Waldman: What AOC gets about coal that the GOP does not

After a brief, amusing back-and-forth between AOC and Kentucky Representative Andy Barr this week, it emerged that she has a better grasp of how best to help workers meet the future of energy production (Paul Waldman, The Washington Post):

There are a few ways to deal with the reality of the people affected by coal’s decline. You can give them phony promises that if we just cut environmental regulations, all the coal jobs will come back. You can just say their problems are all caused by a bunch of hippies or elitists. 

Or you can try to create a modern economy that will offer jobs for people in those communities and give them things like health care and child care that will make their economic lives less harsh. Republicans have chosen the first and second; Democrats have chosen the third.


With only 53,000 or so coal miners left in the US, green energy rhetoric needs to include how to protect those in that dying industry, not about how to revive the dinosaur. America’s future is in clean energy production.

(The benefit of having a maverick like AOC in Congress is the ideas she pulls into public discussion. Politicians pay lip service to this stuff on the campaign trail. She champions the causes she fronted two years ago.)


#greenNewDeal #AOC #energy

NYT: Sport betting, gaming, and Tunica

Timothy Williams details the disappointing sports betting revenue, and the state of the gambling business in Tunica, Mississippi, in particular, for the New York Times:


The vast majority of states have shied away from permitting such gambling and tapping into the nation’s illegal sports gambling market, estimated to be worth $150 billion. But in places like Tunica, where people began legally betting on sports in August, the results, so far, have been underwhelming.


Sports betting is a logical addition to existing sports books and one I’d expect to have taken off right away. I wonder, though, whether Tunica’s problem isn’t their sports books per se, but rather a continuation of a long-running decline that sports betting has failed to blunt. Originally a curiosity for being an outpost of gaming action, Tunica succumbed to being in the middle of nowhere offering little beyond hotel-casinos.

Along Tunica’s Main Street, there is a bank, a grocery and an antique shop alongside a few empty storefronts. The residential sections include well-tended homes shaded by oak trees, but also tiny shotgun shacks.


These are not tourist attractions. Storefronts didn’t make Las Vegas a draw. There, resort hotels offer posh accommodations, dining, and varied spectacle for non-gamblers. Vegas’s age-old name cache makes it a top-tier vacation option.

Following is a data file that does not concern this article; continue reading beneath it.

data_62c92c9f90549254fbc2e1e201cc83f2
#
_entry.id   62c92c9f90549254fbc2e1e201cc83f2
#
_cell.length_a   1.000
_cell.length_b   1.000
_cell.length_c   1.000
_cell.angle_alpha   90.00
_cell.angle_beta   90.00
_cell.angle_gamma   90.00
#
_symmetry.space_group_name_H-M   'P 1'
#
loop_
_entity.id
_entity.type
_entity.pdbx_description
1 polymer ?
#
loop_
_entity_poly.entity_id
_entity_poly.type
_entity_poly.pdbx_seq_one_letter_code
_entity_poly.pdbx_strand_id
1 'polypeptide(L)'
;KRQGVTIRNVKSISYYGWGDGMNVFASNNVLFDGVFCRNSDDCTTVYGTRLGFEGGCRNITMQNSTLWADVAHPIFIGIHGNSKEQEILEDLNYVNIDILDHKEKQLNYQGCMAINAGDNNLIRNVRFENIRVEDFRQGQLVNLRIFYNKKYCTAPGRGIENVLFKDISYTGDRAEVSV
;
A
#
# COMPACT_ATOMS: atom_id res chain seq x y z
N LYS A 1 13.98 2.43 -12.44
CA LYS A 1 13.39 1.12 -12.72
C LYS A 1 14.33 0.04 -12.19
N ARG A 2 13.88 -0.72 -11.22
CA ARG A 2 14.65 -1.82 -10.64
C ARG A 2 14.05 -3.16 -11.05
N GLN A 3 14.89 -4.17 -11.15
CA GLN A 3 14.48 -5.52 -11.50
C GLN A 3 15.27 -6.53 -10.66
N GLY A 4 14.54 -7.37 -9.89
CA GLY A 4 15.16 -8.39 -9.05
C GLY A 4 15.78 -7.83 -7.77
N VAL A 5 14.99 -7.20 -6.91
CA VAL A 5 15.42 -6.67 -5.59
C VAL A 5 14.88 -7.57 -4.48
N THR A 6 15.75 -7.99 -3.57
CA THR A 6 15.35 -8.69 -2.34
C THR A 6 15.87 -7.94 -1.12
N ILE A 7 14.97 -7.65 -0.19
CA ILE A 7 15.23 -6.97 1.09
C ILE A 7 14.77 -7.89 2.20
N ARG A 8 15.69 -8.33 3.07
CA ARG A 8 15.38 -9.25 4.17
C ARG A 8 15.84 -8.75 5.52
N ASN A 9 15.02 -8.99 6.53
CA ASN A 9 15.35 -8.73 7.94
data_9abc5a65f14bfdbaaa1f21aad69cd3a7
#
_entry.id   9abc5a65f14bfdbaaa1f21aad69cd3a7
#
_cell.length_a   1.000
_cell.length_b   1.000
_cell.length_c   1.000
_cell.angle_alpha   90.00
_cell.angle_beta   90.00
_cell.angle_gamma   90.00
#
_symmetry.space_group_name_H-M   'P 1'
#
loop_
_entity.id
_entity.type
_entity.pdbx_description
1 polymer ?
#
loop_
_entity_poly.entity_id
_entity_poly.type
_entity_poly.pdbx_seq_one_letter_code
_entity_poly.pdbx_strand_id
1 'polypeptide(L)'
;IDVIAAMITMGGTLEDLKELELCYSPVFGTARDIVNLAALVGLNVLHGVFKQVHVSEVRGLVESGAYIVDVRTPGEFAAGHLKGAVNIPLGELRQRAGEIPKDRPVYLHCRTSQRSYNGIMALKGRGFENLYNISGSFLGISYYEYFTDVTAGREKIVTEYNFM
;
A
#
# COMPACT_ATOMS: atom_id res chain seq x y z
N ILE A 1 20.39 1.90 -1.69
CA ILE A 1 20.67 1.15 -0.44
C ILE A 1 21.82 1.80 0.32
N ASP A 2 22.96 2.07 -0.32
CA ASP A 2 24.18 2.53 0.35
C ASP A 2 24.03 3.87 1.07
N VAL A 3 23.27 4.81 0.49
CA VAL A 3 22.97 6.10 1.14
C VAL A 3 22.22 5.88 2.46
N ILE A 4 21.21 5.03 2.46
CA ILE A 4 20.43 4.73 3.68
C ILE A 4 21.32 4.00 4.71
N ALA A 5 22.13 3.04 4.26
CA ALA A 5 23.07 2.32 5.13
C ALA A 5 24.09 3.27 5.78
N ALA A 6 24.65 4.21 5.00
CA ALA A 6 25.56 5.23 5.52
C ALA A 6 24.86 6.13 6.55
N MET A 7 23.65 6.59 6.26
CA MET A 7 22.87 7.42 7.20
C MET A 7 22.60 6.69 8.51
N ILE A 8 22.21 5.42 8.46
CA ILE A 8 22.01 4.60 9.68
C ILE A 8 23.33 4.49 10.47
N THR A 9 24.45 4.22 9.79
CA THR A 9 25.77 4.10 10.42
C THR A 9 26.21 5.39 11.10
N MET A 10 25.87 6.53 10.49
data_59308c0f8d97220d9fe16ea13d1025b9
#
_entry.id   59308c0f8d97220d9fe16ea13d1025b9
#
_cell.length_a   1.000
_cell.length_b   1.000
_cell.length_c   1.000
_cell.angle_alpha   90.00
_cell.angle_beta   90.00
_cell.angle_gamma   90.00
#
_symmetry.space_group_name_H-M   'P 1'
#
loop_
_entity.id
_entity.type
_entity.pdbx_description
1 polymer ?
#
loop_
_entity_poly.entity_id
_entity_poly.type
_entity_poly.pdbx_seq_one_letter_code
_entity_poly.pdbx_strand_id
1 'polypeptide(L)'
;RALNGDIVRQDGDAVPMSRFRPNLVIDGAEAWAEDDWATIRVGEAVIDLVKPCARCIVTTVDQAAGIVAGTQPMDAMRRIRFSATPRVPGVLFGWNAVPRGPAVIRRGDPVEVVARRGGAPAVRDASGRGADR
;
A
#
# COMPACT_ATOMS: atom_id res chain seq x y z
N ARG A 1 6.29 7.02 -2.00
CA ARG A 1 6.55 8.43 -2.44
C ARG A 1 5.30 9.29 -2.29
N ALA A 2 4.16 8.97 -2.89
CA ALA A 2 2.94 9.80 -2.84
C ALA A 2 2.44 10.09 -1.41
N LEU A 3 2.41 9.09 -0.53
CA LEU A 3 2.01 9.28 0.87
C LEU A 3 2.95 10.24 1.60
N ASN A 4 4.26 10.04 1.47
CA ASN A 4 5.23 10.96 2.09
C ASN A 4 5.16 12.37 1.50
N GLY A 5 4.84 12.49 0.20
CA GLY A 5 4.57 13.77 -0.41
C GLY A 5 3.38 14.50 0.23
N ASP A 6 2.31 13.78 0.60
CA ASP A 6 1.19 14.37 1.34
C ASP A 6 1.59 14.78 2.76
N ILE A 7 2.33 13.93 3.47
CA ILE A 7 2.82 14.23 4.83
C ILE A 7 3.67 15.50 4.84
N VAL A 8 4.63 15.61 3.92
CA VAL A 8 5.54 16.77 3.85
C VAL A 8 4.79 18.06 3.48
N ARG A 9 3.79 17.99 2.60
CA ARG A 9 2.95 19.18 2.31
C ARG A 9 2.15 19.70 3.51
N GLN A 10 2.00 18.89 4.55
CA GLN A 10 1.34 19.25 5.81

Atlantic City, long in decline itself, possesses less spectacle and resort attraction. Half of the casinos open at the city’s peak tourist draw are now shuttered. The city’s sole non-gaming tourist attraction remains a beautiful stretch of Atlantic Ocean shoreline.

In the grand scheme of US gaming establishments, Tunica is perhaps only a regional draw. It’s difficult to support multiple hotel-casinos on regional interest, and a lower-income one at that.

Perhaps the primary factor harming sports betting’s aspirations, though, is the internet. The urge to bet sports is ephemeral, and few will linger hours in a sports book the way they will for slot machines and table games. Why travel at all for a brief interaction at the book? Sports bettors will wait for legal, online books to flourish while they continue patronizing illegal operations.

Internet casinos offering legal sports books will eventually garner the income projected for places like Tunica. And Las Vegas will remain, for a while yet, America’s playground for its wide variety of attractions.

The Bulwark: A warning, and an appeal

Sarah Longwell, The Bulwark:

Remember 2015? It was an exciting year for Republicans. There were 16 candidates running for president and a slight majority of them looked (at the time) like pretty good options. I remember spending a lot of time trying to decide which candidate in that distinguished pack would earn my vote. It was the rare election where Republicans weren’t going to have to choose between lesser evils. Whoever I voted for was going to be pretty solid. Maybe even great!